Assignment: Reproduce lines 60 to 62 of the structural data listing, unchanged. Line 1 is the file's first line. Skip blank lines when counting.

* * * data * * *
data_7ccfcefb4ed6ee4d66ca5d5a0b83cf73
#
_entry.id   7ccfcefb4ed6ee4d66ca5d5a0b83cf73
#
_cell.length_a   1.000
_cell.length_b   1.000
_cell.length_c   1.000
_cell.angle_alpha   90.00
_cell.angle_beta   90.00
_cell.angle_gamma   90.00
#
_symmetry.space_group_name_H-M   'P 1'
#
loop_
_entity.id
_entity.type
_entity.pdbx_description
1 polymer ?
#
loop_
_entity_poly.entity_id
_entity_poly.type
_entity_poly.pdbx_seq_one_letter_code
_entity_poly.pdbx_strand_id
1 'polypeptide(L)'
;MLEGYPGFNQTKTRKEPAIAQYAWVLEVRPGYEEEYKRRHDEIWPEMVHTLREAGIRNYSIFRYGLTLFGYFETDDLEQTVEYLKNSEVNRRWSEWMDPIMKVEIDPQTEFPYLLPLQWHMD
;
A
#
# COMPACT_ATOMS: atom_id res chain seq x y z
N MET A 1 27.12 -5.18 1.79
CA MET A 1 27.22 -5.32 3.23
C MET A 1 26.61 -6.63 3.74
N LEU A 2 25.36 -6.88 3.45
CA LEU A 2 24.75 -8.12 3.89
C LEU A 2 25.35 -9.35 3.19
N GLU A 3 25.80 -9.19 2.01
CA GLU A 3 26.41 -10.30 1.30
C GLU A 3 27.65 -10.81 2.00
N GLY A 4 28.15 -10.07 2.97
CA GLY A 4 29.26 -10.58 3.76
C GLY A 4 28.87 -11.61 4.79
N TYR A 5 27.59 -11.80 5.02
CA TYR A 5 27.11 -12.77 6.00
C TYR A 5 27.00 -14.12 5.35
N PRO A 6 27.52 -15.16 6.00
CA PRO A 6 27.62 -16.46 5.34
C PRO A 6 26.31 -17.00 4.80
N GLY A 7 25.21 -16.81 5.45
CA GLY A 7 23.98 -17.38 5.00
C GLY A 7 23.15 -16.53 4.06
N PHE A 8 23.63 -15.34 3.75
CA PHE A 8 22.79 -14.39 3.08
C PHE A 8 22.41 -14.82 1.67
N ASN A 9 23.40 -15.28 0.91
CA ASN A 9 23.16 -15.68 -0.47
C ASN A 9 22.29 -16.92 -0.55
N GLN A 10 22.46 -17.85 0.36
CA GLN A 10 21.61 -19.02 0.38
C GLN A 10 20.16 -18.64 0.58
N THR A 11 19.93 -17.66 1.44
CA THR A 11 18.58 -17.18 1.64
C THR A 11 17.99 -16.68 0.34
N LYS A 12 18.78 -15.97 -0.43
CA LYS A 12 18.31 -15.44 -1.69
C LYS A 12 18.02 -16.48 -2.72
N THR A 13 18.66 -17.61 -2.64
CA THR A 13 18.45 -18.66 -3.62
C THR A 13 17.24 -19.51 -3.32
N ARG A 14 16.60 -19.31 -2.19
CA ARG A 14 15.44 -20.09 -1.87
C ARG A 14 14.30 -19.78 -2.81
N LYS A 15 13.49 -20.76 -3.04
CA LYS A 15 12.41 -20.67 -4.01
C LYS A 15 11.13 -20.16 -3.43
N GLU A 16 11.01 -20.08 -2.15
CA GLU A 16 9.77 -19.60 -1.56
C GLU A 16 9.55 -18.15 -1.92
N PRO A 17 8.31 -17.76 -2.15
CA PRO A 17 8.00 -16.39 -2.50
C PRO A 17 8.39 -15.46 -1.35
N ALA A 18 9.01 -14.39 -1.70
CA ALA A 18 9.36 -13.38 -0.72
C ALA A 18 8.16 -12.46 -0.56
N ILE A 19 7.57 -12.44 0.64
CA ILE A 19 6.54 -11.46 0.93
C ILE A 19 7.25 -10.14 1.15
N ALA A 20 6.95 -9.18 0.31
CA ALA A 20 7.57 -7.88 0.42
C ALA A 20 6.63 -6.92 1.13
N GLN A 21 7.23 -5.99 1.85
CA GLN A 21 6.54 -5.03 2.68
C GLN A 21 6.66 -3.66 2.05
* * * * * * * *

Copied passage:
C GLN A 10 20.16 -18.64 0.58
N THR A 11 19.93 -17.66 1.44
CA THR A 11 18.58 -17.18 1.64